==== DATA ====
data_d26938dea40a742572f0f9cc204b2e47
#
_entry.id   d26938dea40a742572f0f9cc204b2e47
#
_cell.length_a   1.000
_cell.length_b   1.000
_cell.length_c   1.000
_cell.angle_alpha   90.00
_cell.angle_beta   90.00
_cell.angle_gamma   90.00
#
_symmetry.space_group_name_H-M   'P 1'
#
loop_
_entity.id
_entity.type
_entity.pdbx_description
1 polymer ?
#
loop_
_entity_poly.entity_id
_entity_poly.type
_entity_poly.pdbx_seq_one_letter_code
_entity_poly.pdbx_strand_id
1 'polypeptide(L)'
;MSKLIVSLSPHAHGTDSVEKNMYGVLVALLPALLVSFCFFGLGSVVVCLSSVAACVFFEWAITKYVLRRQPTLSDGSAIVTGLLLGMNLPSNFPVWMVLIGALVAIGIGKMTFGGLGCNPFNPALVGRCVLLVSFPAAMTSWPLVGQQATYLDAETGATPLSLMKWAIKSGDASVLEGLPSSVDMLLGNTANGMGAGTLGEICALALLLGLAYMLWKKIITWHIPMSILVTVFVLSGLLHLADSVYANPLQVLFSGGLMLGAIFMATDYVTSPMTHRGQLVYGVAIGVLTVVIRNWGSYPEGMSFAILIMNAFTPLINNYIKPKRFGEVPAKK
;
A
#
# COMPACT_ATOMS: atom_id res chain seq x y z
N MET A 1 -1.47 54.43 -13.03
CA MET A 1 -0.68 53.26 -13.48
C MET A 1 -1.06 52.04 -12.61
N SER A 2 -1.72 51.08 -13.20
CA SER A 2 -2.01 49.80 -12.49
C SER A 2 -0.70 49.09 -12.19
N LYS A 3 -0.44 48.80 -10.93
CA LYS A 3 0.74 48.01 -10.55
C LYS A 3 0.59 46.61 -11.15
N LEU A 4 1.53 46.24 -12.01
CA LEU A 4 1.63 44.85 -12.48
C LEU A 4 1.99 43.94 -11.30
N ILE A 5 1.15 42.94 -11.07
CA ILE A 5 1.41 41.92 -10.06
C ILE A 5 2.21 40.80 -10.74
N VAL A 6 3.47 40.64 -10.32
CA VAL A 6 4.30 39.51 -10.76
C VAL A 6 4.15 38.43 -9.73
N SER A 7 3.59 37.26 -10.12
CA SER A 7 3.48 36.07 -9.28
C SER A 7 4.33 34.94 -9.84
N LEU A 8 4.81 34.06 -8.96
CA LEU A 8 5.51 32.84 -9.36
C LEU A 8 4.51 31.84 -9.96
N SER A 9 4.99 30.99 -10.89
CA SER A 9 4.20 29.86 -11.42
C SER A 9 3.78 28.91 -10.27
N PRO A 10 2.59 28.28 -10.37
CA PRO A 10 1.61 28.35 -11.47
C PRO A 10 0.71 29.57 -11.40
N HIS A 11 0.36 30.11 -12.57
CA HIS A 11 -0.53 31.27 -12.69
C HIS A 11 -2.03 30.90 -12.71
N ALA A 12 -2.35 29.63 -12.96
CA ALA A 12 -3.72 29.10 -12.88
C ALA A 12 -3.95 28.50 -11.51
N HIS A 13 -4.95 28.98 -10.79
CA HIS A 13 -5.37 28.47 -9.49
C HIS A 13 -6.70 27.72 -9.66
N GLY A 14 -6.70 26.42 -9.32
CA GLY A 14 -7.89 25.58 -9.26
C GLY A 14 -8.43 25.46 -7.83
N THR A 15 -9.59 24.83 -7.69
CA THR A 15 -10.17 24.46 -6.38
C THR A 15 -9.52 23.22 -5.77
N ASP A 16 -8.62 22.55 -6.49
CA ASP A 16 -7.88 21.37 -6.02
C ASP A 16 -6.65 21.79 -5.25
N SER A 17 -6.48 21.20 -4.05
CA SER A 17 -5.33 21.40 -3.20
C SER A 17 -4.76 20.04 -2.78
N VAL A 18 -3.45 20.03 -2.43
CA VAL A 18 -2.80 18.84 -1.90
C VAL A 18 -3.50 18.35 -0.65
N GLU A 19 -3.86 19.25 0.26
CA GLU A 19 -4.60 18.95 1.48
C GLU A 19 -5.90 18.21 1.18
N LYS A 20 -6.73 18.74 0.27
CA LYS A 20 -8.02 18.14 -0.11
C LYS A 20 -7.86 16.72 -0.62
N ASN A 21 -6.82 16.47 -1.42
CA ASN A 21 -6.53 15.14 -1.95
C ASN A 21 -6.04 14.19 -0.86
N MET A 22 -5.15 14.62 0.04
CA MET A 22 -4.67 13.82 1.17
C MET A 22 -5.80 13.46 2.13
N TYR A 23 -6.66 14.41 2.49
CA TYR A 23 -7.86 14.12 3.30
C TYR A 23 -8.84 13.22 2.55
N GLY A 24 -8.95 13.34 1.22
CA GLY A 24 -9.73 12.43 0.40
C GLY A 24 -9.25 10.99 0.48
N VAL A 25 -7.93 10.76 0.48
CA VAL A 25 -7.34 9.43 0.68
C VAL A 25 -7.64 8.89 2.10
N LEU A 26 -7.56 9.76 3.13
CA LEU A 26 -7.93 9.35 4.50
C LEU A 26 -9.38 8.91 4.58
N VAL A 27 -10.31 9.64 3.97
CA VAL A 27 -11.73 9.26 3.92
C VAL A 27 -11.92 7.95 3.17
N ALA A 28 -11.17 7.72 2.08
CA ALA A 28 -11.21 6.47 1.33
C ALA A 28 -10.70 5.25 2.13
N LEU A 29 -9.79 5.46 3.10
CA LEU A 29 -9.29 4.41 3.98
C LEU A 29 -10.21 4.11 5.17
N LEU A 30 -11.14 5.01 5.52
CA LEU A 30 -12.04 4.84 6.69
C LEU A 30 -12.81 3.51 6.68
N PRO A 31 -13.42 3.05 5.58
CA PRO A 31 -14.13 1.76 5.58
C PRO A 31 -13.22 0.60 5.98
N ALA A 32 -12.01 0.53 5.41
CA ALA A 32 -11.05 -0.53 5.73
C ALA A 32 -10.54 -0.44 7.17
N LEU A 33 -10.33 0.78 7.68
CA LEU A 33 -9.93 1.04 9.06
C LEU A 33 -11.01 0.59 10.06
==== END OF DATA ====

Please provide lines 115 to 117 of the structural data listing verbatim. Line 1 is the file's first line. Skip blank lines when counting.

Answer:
N LEU A 29 -9.79 5.46 3.10
CA LEU A 29 -9.29 4.41 3.98
C LEU A 29 -10.21 4.11 5.17